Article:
January 18, 2018

Why HoloLens Is Not Kinect

Since HoloLens was accounced back in Jan 21st, many articles on the Internet have referred Kinect while reporting on HoloLens in various ways. Most of them tend to put a shade of skepticism over HoloLens from the comparison. In this post, I will try to give a little inside look at why this comparison comes so often and why it’s still invalid.

Sure, both HoloLens and Kinect use hand gesture for interaction, both use voice command for action control. Both are developed by the same group of people in Microsoft, and both happen to be amazing technology with no peer in the world. Indeed, HoloLens has a couple of Kinect sensors inside it, miniaturized of course. However, amazing technology doesn’t always lead to great consumer adoption. Despite great initial sales, Kinect’s momentum hasn’t been able sustained, which leads some people in the media draw comparison with HoloLens in the market department. I think people who draw comparison between the two are missing the point.

Kinect is a sensor, it does a lot of things, like body movement recognition, field depth mapping, etc., but it is still a sensor. HoloLens is a full featured computer, Kinect is just one of the its many sensors, but that’s not my point. HoloLens is a display device. As I have pointed out in another post, what distinguishes Hololens from anything else is its display technology. It breaks the traditional screen barrier: Contents are no longer contained in a fix-sized screen, not to mention its 3D holographic capability. But this is still not quite my point.

In essence, Kinect is an input device. HoloLens is a output device first, input device second. And that is my point. So, what does it mean? What difference does it make? Lets take a closer look (I know I have used this sentence too much, but I am not tired yet).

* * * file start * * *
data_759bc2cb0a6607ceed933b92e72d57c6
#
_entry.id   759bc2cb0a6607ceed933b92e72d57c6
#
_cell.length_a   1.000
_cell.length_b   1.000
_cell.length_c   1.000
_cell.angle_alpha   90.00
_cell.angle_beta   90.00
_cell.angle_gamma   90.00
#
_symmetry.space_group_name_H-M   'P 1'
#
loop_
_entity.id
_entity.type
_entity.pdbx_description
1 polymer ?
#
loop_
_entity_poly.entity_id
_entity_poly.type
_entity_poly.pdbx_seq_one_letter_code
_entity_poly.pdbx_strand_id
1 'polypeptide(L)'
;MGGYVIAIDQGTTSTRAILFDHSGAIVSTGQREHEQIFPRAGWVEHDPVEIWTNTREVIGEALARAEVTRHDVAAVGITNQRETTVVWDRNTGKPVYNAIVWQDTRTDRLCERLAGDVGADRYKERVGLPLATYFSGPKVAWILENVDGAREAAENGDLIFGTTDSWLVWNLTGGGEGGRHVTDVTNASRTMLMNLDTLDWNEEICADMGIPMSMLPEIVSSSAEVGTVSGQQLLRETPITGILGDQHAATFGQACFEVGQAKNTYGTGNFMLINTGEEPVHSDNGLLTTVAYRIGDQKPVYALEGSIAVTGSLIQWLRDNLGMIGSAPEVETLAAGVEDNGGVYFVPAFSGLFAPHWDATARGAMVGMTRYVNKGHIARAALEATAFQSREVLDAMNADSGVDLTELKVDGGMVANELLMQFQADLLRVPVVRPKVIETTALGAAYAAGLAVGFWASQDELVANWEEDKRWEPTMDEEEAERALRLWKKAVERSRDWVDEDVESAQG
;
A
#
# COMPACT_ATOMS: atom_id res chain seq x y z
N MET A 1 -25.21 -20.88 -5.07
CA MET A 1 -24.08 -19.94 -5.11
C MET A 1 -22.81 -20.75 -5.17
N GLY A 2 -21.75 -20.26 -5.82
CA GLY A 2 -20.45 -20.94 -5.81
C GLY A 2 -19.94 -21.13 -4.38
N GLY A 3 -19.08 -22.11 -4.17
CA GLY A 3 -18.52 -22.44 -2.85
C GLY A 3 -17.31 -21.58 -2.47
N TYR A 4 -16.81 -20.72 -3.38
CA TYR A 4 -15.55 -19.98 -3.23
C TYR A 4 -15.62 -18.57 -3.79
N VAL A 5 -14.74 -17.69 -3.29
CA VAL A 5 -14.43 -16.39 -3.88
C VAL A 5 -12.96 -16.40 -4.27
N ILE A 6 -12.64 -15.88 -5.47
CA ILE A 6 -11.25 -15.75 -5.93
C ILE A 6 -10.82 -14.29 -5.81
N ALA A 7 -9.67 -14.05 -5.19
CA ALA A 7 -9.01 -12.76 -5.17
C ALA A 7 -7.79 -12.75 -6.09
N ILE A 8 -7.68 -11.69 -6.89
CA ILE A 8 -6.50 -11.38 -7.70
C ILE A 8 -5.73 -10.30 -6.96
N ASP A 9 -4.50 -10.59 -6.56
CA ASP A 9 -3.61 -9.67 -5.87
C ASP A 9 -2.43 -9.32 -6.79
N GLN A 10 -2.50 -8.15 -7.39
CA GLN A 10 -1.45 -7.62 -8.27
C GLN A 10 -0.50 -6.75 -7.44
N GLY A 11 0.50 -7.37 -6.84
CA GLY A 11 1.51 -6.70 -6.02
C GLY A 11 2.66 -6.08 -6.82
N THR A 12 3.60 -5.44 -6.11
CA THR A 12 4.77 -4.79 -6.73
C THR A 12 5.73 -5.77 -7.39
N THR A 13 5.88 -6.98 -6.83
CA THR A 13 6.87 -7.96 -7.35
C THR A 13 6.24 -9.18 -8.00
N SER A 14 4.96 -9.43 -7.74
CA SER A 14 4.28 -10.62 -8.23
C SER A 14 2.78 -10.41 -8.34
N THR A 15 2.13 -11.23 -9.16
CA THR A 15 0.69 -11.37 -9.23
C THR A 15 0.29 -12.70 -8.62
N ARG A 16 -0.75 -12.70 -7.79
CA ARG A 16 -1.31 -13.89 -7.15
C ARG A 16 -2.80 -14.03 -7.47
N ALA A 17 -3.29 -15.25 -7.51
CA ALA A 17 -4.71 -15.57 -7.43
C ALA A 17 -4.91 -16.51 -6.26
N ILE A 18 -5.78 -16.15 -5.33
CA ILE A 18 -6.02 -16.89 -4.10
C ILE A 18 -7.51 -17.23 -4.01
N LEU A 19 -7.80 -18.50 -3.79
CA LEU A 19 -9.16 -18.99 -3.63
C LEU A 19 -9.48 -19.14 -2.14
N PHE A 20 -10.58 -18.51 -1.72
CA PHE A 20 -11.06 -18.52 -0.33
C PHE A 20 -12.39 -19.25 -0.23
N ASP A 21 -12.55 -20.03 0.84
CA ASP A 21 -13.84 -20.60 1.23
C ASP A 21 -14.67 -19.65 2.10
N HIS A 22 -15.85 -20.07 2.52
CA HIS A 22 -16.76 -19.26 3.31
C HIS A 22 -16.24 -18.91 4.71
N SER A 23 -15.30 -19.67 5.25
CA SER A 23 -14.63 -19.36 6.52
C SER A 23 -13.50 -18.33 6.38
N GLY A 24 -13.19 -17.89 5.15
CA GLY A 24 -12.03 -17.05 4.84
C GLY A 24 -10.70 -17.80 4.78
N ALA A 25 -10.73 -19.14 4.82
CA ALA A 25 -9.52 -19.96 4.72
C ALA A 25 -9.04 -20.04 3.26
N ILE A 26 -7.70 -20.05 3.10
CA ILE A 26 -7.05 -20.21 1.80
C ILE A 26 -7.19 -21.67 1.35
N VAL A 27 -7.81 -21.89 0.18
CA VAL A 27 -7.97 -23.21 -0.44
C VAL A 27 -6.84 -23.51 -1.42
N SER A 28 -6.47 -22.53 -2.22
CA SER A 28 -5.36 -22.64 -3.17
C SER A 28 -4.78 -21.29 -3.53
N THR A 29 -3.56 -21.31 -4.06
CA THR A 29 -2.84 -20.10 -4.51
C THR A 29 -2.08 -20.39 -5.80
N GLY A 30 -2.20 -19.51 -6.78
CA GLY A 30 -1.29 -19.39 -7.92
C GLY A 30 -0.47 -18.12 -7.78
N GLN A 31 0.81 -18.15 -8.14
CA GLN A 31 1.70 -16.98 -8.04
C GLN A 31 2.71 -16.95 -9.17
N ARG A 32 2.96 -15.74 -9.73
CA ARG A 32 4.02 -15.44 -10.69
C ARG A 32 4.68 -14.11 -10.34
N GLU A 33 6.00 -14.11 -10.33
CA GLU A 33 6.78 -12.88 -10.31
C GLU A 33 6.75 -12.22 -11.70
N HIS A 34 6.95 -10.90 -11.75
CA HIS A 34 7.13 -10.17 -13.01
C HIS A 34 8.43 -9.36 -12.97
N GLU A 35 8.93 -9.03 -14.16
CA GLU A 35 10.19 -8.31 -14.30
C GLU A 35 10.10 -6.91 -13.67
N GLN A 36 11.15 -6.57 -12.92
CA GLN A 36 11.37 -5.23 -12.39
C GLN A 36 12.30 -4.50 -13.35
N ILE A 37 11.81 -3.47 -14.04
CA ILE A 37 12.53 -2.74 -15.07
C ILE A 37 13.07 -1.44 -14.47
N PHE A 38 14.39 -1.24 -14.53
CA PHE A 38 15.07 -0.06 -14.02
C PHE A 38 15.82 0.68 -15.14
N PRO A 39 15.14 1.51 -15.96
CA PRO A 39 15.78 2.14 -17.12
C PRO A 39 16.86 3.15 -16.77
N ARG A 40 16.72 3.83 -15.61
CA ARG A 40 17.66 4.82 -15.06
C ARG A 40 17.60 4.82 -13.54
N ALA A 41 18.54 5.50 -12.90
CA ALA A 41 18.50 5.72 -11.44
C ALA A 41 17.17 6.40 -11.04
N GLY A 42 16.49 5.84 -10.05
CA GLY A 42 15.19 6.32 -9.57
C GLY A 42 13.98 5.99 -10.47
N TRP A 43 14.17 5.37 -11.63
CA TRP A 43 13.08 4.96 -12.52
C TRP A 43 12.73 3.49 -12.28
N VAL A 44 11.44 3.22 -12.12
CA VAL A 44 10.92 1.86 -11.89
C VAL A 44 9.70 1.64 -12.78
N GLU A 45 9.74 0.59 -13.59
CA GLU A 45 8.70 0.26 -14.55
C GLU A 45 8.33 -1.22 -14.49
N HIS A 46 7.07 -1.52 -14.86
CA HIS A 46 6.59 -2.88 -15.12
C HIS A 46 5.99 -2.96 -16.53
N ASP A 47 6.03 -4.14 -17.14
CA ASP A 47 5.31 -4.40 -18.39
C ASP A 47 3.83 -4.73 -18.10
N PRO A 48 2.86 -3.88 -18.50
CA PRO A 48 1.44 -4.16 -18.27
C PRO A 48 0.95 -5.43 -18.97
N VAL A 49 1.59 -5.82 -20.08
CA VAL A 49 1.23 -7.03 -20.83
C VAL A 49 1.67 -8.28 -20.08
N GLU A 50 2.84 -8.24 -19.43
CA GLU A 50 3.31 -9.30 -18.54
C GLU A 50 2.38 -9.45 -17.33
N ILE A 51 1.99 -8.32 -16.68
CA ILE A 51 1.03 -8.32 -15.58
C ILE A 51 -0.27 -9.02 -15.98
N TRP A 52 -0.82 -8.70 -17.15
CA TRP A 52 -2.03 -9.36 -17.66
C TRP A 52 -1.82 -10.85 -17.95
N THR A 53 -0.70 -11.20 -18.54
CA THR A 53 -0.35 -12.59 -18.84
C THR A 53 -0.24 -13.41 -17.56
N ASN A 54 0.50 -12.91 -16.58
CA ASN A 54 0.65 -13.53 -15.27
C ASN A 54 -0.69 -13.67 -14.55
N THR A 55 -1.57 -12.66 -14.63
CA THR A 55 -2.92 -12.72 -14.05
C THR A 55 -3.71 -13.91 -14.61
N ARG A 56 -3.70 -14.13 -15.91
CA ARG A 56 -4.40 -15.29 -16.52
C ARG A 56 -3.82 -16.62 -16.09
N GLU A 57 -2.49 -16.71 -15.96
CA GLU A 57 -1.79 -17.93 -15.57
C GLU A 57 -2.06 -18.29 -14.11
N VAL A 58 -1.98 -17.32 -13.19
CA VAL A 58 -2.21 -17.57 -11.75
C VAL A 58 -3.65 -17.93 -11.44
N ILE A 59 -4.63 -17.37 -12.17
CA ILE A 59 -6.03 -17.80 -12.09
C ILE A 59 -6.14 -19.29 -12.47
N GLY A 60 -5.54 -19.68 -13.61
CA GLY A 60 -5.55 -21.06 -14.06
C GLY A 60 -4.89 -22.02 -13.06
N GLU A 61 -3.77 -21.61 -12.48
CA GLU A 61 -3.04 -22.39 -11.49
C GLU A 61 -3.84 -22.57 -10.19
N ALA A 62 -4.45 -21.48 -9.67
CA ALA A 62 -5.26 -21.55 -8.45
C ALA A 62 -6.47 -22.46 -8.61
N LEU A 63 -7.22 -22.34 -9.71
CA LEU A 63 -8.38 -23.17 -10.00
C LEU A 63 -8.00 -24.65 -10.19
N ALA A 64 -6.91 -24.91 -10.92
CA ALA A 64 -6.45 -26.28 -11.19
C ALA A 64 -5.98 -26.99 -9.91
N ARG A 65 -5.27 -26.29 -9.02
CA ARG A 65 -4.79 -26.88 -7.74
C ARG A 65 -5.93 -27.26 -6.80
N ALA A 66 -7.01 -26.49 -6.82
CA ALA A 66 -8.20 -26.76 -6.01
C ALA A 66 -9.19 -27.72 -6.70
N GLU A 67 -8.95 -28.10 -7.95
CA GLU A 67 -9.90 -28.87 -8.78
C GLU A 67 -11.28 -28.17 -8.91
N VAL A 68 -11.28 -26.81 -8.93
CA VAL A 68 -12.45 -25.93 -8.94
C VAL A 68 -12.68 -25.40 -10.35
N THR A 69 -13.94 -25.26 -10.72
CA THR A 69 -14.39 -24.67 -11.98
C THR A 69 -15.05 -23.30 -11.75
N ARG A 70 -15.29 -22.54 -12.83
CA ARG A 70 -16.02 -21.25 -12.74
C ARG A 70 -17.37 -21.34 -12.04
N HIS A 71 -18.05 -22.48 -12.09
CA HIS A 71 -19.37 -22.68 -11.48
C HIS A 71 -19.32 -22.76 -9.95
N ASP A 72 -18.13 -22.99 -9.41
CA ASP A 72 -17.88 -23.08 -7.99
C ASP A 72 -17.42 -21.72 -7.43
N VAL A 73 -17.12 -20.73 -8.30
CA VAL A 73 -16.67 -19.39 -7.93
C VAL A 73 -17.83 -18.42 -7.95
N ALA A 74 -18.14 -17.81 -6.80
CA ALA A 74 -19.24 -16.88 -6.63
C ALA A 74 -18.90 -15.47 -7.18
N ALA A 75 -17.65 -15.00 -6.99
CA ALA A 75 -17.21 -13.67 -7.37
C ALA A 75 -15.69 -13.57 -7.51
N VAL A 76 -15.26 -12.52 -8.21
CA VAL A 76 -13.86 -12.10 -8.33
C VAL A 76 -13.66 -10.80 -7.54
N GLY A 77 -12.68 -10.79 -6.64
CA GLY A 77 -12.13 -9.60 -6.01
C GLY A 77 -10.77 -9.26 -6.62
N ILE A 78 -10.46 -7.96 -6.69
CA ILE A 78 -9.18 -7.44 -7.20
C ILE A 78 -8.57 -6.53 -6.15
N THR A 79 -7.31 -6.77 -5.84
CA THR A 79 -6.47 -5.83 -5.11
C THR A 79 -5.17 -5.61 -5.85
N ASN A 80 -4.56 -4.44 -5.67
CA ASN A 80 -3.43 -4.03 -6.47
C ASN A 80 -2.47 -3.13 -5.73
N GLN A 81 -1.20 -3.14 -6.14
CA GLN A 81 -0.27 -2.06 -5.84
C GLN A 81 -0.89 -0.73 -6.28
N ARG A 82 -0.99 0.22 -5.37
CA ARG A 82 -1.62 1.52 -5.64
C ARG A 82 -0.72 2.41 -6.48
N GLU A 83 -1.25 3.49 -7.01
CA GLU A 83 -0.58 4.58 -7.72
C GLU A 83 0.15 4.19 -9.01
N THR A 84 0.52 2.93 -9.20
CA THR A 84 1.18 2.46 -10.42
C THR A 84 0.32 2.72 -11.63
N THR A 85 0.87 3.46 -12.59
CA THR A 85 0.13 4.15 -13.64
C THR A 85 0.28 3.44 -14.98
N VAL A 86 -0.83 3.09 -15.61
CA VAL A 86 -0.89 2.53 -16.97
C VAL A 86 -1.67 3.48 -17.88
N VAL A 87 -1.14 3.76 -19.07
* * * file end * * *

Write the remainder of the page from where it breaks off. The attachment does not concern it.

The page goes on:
HoloLens Technology – 3D World Mapping

Kinect is not a great input device, neither is HoloLens. To understand this, please look at another post of mine: Natural User Interface: Is Natural Always Better? Sure, Natural User Interface (NUI) is great concept, however, no matter how we label it, in the presence of mouse, keyboard and game controller, every other ways of interactions look inferior, that includes hand gesture, voice, gaze and touch. Those NUIs are only valuable when you don’t have access to a mouse, keyboard or game controller, like the way you use a phone, a tablet on the go. Whenever you’re siting at a desk, a mouse is always the best way of human-computer interaction. I think every gamers or game developers agree with me that use gesture to play a hard core game is close to impossible. So, basically, Kinect is trying to use an inferior input method to replace great input methods. And we know the results.

HoloLens is an input device as is Kinect, but its main function is an output device: a display. It is its own display, it can also be a display for a PC, a display for Xbox. The key point here, it doesn’t exclude other input methods: mice, keyboards and game controllers. You can still use a PC the way you use it before, HoloLens just adds another great display. You can play games on Xbox the way you always do, with a game control in hand, the game can be streamed to a giant display on Hololens. Even you use HoloLens as a standalone machine, you can still use a physical keyboard, a mouse, or a game controller. What does it mean, really?

HoloLens Technology – Eye Tracking

It means every application that works on a PC should work with HoloLens, because you consider HoloLens as a mere display. Every Xbox games will be instantly available to HoloLens, I said every.

Yes, I heard your argument: Why do I use HoloLens only as a display? I buy HoloLens for 3D holograms. I believe there will be 3D holographic games, and 3D holographic applications. DirectX has been used for game development, I believe having those games appear as 3D holograms wouldn’t be a major problem, but my point is even without those 3D stuff, HoloLens gives you a giant display which is can be a huge boost to your PC or gaming experience.

In summary, Kinect is a input device, which is its weak point, in my opinion. HoloLens still has the same input device function, but it doesn’t exclude other input methods. HoloLens’ display is what makes it great: 3D or 2D.


PC + HoloLens: Would It Work?

Why HoloLens’ Most Remarkable Achievement Is Its Display

Xbox + HoloLens: How Can They Work Together?

Digest the Windows 10 Technical Preview SDK (Updated)


Fig. 1 Convergence